First of all: Scripture is necessary, the necessity of Scripture. You see, all men and women know God at some level through what we call general revelation, that is, through the creation. They walk outside and Paul says in Romans 1 that they see something about God in the creation. They see His eternal power, they see His Godness. The human mind understands that all of that out there didn't just happen, that all the microbes that make up everything that we are and everything we touch, they didn't just happen.

And so there's this knowledge of God that is in the general revelation, in creation, in providence, that is, God didn't leave Himself without a witness Paul said in Acts 14, and that He brought seasons and rain, and He providentially blessed men with good things, with food and family and all those things. He showed Himself in those things.

He also shows Himself in conscience, remember we looked early on at Romans 2, how every heart has written on it the substance of God's law. Oh, not all the details, but the basic substance is there, and the conscience either accuses us when we violate that, or it excuses us if we keep it. It's not a perfect guide because conscience can be corrupted, but it's a gift from God intended to show us something about God.

But this is important, listen carefully. That general revelation in creation, in providence and in our conscience is insufficient to bring a man to a saving knowledge of God. In fact, according to Romans 1:20, all it does is (what?) leave man without excuse. That's all it really does. General revelation doesn't tell us how to solve the problem, it just tells us we have a problem we cannot solve.

Because general revelation is not sufficient to bring a person to a knowledge of salvation and because as we've just seen, special revelation has ceased, it is absolutely necessary for us to go to the Scripture. For what? What is it necessary for us to go to the Scripture to learn?

Three things – first of all, we have to learn in the Scripture those things necessary for salvation. Turn to Romans 10, Romans 10. Notice verse 14, let's go back to verse 13.

for WHOEVER WILL CALL UPON THE NAME OF THE LORD WILL BE SAVED," [or delivered or rescued is the idea. Whoever will call upon God anticipating His deliverance from sin and from His wrath against sin will be delivered. But,] verse 14, How … [can] they call on Him in whom they have not believed? [In other words, the calling follows believing. You don't cry out to God to save you until you believe He can do it, until there's faith. And] How will they believe in Him in whom they have not heard? [In other words, belief isn't without content. You have to know something about Christ. So, he's arguing backwards here. And then he says] And how will they hear without a preacher? [without a messenger, without someone to declare this message] Verse 15, And how will they preach unless they are sent? …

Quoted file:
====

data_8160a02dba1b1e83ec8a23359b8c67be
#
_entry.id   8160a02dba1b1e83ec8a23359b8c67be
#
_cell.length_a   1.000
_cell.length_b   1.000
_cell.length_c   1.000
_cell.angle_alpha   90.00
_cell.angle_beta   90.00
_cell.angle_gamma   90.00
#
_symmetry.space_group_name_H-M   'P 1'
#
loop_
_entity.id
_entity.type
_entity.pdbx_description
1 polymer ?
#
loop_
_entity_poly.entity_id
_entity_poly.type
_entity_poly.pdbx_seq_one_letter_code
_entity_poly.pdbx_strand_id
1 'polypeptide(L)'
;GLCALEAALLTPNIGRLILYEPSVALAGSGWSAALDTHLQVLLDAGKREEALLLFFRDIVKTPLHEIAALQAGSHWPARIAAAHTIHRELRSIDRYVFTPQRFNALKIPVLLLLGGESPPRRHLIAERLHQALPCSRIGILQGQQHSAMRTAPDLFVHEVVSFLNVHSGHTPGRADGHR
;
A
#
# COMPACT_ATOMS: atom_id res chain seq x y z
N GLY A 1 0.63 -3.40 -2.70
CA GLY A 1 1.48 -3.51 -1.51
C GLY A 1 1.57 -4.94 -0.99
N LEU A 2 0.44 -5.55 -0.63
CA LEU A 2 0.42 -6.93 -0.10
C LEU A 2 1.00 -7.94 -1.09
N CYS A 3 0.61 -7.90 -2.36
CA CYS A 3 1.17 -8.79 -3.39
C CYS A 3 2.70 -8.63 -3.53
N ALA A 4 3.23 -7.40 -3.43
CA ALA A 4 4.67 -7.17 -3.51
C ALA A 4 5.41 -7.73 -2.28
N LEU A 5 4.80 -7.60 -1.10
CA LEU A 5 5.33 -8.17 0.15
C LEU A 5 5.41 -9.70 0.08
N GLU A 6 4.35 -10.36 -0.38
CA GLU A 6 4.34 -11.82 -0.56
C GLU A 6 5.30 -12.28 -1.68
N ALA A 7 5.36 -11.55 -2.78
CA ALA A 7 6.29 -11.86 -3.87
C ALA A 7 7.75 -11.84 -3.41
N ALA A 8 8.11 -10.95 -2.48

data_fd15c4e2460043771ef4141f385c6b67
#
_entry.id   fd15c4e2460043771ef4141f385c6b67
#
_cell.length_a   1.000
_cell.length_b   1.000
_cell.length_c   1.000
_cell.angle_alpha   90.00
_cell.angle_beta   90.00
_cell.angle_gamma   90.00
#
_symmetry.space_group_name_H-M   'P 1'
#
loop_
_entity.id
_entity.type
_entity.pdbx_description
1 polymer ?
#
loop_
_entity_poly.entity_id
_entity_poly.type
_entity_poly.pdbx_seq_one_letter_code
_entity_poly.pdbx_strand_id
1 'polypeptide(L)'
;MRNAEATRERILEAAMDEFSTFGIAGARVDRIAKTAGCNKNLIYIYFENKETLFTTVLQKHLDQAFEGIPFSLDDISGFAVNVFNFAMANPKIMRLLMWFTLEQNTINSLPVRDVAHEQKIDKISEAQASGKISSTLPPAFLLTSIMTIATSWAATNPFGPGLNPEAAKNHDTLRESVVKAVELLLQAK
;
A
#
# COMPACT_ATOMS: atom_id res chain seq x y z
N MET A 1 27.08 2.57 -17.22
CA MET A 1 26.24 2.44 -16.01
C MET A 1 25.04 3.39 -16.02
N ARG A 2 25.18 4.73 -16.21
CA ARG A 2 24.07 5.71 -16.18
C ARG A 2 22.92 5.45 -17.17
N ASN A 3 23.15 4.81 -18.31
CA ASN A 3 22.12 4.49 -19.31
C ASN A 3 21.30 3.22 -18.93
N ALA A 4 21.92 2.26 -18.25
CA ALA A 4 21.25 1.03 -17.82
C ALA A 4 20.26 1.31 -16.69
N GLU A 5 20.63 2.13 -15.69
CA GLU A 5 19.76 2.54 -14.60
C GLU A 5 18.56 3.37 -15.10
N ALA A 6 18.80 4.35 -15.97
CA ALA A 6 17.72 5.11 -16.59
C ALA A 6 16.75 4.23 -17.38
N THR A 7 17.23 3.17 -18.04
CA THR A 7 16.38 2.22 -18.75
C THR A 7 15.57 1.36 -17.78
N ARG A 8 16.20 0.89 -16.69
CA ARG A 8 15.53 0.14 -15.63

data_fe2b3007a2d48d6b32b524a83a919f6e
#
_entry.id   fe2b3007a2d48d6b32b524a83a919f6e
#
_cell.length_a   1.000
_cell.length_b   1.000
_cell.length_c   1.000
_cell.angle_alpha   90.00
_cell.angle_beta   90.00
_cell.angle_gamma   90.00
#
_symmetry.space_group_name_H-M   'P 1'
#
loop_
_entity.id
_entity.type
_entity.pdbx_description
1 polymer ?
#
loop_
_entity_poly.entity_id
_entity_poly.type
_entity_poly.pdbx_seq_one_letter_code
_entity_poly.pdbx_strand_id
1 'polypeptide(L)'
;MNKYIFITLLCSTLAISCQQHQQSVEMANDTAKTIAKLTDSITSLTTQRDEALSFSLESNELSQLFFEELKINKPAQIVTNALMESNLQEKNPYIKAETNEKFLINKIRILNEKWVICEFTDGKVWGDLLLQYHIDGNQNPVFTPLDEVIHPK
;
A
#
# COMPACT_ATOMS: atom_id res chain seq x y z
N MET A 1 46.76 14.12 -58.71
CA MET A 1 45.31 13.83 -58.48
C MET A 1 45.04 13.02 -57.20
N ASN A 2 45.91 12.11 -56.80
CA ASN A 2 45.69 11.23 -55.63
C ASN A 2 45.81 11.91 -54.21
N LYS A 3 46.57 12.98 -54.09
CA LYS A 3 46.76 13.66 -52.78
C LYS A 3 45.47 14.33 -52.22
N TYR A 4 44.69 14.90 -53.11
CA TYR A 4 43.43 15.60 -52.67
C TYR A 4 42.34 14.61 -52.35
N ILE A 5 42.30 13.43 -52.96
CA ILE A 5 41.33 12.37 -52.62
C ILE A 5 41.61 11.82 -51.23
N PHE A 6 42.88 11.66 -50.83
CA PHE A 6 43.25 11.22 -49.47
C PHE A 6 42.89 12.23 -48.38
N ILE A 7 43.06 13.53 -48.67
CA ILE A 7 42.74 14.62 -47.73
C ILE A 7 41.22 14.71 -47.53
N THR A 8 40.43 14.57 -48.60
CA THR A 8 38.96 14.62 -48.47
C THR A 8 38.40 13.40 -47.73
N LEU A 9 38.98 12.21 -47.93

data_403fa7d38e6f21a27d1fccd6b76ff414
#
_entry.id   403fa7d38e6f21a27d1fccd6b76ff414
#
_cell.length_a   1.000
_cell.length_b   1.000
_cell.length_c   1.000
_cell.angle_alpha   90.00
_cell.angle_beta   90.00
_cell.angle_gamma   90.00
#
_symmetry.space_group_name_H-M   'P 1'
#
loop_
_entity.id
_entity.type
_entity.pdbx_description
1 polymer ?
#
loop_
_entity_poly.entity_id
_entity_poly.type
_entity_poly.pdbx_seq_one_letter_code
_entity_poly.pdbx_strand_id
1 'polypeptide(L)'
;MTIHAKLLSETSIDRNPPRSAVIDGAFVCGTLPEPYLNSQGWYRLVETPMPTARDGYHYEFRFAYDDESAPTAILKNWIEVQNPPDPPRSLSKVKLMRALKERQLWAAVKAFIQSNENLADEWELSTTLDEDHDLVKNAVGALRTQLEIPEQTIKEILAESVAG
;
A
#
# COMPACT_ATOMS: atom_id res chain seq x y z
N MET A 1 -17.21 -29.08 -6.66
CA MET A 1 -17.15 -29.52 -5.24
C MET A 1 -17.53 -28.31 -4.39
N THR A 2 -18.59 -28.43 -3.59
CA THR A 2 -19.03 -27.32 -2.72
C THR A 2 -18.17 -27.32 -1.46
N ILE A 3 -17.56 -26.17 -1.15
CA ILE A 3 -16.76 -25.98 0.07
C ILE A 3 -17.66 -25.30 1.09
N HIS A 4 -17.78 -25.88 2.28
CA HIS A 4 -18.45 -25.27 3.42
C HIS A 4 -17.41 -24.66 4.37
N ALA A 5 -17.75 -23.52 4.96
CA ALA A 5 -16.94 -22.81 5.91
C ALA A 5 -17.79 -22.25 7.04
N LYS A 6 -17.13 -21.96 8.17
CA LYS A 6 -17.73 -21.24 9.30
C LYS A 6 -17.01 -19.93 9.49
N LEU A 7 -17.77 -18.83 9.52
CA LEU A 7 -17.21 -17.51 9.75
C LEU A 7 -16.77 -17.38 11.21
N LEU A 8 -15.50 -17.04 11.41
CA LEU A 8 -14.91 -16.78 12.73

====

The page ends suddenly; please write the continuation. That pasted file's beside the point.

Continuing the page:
You see what Paul is saying. He's saying that the Scriptures are necessary for salvation, that no one staring up at the sky looking at creation is going to get the good news that there's forgiveness in Jesus Christ to anyone who will repent and believe. Not going to happen. So they're going to go on and live their lives, and according to Romans 1, they're going to be left without excuse and they're going to endure the wrath of God for all eternity.

The only way, and this flies in the face of some of the inclusivists today, the only way that a person will ever be converted, that a person will ever stand before God in Christ's righteousness, is by someone going, and someone then proclaiming the truth about Christ. Then that person believing in that truth about Christ, and embracing Christ, and then calling upon the name of the Lord, and as a result they'll be saved. That says that the Scripture is absolutely necessary for salvation.

We're told this in so many places, and I don't have time to go to all of them, but you know the verses. Peter tells us that we are redeemed not with corruptible things, but incorruptible. We're told that we are regenerated through the living and abiding word of God. The Scripture is crucial.

You see this same thing in 1 Corinthians, turn there briefly, 1 Corinthians 1:21. "For since in the wisdom of God [in other words, according to God's wise plan], the world through its own wisdom did not come to know God." In other words, man's abilities to discern the general revelation that God has placed around them, to reason his way to God, it doesn't happen. It's impossible, and that's part of God's wise plan. God was instead "well-pleased through the foolishness of the message preached to save those who believe." It requires the content of the good news revealed here for someone to come to faith in Christ.

You see it again in 2:14. "… a natural man does not accept the things of the Spirit of God, for they are foolishness to him; and he cannot understand them, because they are spiritually appraised [or examined]." In other words, apart from the work of God taking the Word of God and then the Spirit of God enabling a man or a woman to understand it, no one would be saved. So, it's necessary for salvation.

But it's also necessary not only for salvation, but to maintain our spiritual life. Notice what Christ says in Matthew 4. Matthew 4, it's in His temptation and verse 3 says,

… the tempter came to Him and said, "If You are the Son of God" [more likely, since you're the Son of God, Satan knew who Christ was]. "Since You are the Son of God, command that these stones become bread." [He had gone forty days without food, and he said here's a perfect opportunity for You to demonstrate who You are. Make these stones bread. Notice Jesus' answer. He quotes from Deuteronomy verse 3 of chapter 8, and He says,] … "It is written, 'MAN SHALL NOT LIVE BY BREAD ALONE, BUT ON EVERY WORD THAT PROCEEDS OUT OF THE MOUTH OF GOD.'"